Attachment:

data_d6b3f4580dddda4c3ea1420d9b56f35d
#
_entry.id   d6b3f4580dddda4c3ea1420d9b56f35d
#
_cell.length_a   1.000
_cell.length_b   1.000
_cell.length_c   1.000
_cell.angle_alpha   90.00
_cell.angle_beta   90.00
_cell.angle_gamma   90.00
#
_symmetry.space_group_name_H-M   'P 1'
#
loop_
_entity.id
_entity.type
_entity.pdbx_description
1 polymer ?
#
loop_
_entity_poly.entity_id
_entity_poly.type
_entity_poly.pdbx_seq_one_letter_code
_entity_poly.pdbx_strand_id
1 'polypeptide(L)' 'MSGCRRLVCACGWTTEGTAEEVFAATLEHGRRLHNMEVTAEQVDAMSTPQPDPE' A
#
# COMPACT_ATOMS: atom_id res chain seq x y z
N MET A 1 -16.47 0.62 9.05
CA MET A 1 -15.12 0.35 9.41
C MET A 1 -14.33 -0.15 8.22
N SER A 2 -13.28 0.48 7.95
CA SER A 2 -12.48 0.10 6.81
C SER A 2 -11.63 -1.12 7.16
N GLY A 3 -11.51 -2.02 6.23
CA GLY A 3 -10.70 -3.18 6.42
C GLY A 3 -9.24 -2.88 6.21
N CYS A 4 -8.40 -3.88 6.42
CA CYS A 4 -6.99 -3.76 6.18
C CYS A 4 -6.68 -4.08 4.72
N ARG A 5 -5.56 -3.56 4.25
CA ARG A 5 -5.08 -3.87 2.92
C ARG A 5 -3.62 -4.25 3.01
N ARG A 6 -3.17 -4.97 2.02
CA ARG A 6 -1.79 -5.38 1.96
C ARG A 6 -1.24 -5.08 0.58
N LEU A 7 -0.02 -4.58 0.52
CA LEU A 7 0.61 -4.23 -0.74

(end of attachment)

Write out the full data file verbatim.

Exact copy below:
data_d6b3f4580dddda4c3ea1420d9b56f35d
#
_entry.id   d6b3f4580dddda4c3ea1420d9b56f35d
#
_cell.length_a   1.000
_cell.length_b   1.000
_cell.length_c   1.000
_cell.angle_alpha   90.00
_cell.angle_beta   90.00
_cell.angle_gamma   90.00
#
_symmetry.space_group_name_H-M   'P 1'
#
loop_
_entity.id
_entity.type
_entity.pdbx_description
1 polymer ?
#
loop_
_entity_poly.entity_id
_entity_poly.type
_entity_poly.pdbx_seq_one_letter_code
_entity_poly.pdbx_strand_id
1 'polypeptide(L)' 'MSGCRRLVCACGWTTEGTAEEVFAATLEHGRRLHNMEVTAEQVDAMSTPQPDPE' A
#
# COMPACT_ATOMS: atom_id res chain seq x y z
N MET A 1 -16.47 0.62 9.05
CA MET A 1 -15.12 0.35 9.41
C MET A 1 -14.33 -0.15 8.22
N SER A 2 -13.28 0.48 7.95
CA SER A 2 -12.48 0.10 6.81
C SER A 2 -11.63 -1.12 7.16
N GLY A 3 -11.51 -2.02 6.23
CA GLY A 3 -10.70 -3.18 6.42
C GLY A 3 -9.24 -2.88 6.21
N CYS A 4 -8.40 -3.88 6.42
CA CYS A 4 -6.99 -3.76 6.18
C CYS A 4 -6.68 -4.08 4.72
N ARG A 5 -5.56 -3.56 4.25
CA ARG A 5 -5.08 -3.87 2.92
C ARG A 5 -3.62 -4.25 3.01
N ARG A 6 -3.17 -4.97 2.02
CA ARG A 6 -1.79 -5.38 1.96
C ARG A 6 -1.24 -5.08 0.58
N LEU A 7 -0.02 -4.58 0.52
CA LEU A 7 0.61 -4.23 -0.74